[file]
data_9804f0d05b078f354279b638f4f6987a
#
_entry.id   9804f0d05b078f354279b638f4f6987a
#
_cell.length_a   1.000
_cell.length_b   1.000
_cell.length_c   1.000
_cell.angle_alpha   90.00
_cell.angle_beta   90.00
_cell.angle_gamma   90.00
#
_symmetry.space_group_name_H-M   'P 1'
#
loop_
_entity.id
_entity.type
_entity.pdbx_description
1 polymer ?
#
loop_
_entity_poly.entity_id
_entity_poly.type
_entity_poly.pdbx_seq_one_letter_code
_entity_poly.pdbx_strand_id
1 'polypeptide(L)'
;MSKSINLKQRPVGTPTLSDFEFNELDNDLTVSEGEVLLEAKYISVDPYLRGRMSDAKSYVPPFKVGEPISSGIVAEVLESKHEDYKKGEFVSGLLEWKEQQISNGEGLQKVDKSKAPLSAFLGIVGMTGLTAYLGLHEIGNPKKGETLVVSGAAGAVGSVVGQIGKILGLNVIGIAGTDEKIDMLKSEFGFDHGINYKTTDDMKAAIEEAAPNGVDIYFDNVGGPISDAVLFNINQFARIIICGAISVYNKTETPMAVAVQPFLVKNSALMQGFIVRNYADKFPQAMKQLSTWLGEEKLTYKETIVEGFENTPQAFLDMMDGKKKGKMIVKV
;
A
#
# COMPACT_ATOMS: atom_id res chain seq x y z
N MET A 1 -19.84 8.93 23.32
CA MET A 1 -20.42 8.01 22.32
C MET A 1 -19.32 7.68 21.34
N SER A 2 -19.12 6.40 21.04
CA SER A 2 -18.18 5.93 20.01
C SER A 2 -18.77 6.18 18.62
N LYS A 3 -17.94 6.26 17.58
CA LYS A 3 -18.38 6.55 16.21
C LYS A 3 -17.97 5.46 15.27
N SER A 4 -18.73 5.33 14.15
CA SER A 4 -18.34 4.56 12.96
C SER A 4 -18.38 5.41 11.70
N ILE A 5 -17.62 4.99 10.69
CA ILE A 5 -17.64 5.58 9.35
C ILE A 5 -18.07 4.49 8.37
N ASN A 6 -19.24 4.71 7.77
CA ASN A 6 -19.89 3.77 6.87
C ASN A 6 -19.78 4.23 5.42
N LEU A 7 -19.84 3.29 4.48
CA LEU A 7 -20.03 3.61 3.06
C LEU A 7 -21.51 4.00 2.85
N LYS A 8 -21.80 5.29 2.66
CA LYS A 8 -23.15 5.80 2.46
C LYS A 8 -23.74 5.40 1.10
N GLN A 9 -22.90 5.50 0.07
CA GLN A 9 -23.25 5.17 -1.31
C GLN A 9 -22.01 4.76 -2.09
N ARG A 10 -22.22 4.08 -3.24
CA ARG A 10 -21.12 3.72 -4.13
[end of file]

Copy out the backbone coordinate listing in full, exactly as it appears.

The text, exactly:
data_9804f0d05b078f354279b638f4f6987a
#
_entry.id   9804f0d05b078f354279b638f4f6987a
#
_cell.length_a   1.000
_cell.length_b   1.000
_cell.length_c   1.000
_cell.angle_alpha   90.00
_cell.angle_beta   90.00
_cell.angle_gamma   90.00
#
_symmetry.space_group_name_H-M   'P 1'
#
loop_
_entity.id
_entity.type
_entity.pdbx_description
1 polymer ?
#
loop_
_entity_poly.entity_id
_entity_poly.type
_entity_poly.pdbx_seq_one_letter_code
_entity_poly.pdbx_strand_id
1 'polypeptide(L)'
;MSKSINLKQRPVGTPTLSDFEFNELDNDLTVSEGEVLLEAKYISVDPYLRGRMSDAKSYVPPFKVGEPISSGIVAEVLESKHEDYKKGEFVSGLLEWKEQQISNGEGLQKVDKSKAPLSAFLGIVGMTGLTAYLGLHEIGNPKKGETLVVSGAAGAVGSVVGQIGKILGLNVIGIAGTDEKIDMLKSEFGFDHGINYKTTDDMKAAIEEAAPNGVDIYFDNVGGPISDAVLFNINQFARIIICGAISVYNKTETPMAVAVQPFLVKNSALMQGFIVRNYADKFPQAMKQLSTWLGEEKLTYKETIVEGFENTPQAFLDMMDGKKKGKMIVKV
;
A
#
# COMPACT_ATOMS: atom_id res chain seq x y z
N MET A 1 -19.84 8.93 23.32
CA MET A 1 -20.42 8.01 22.32
C MET A 1 -19.32 7.68 21.34
N SER A 2 -19.12 6.40 21.04
CA SER A 2 -18.18 5.93 20.01
C SER A 2 -18.77 6.18 18.62
N LYS A 3 -17.94 6.26 17.58
CA LYS A 3 -18.38 6.55 16.21
C LYS A 3 -17.97 5.46 15.27
N SER A 4 -18.73 5.33 14.15
CA SER A 4 -18.34 4.56 12.96
C SER A 4 -18.38 5.41 11.70
N ILE A 5 -17.62 4.99 10.69
CA ILE A 5 -17.64 5.58 9.35
C ILE A 5 -18.07 4.49 8.37
N ASN A 6 -19.24 4.71 7.77
CA ASN A 6 -19.89 3.77 6.87
C ASN A 6 -19.78 4.23 5.42
N LEU A 7 -19.84 3.29 4.48
CA LEU A 7 -20.03 3.61 3.06
C LEU A 7 -21.51 4.00 2.85
N LYS A 8 -21.80 5.29 2.66
CA LYS A 8 -23.15 5.80 2.46
C LYS A 8 -23.74 5.40 1.10
N GLN A 9 -22.90 5.50 0.07
CA GLN A 9 -23.25 5.17 -1.31
C GLN A 9 -22.01 4.76 -2.09
N ARG A 10 -22.22 4.08 -3.24
CA ARG A 10 -21.12 3.72 -4.13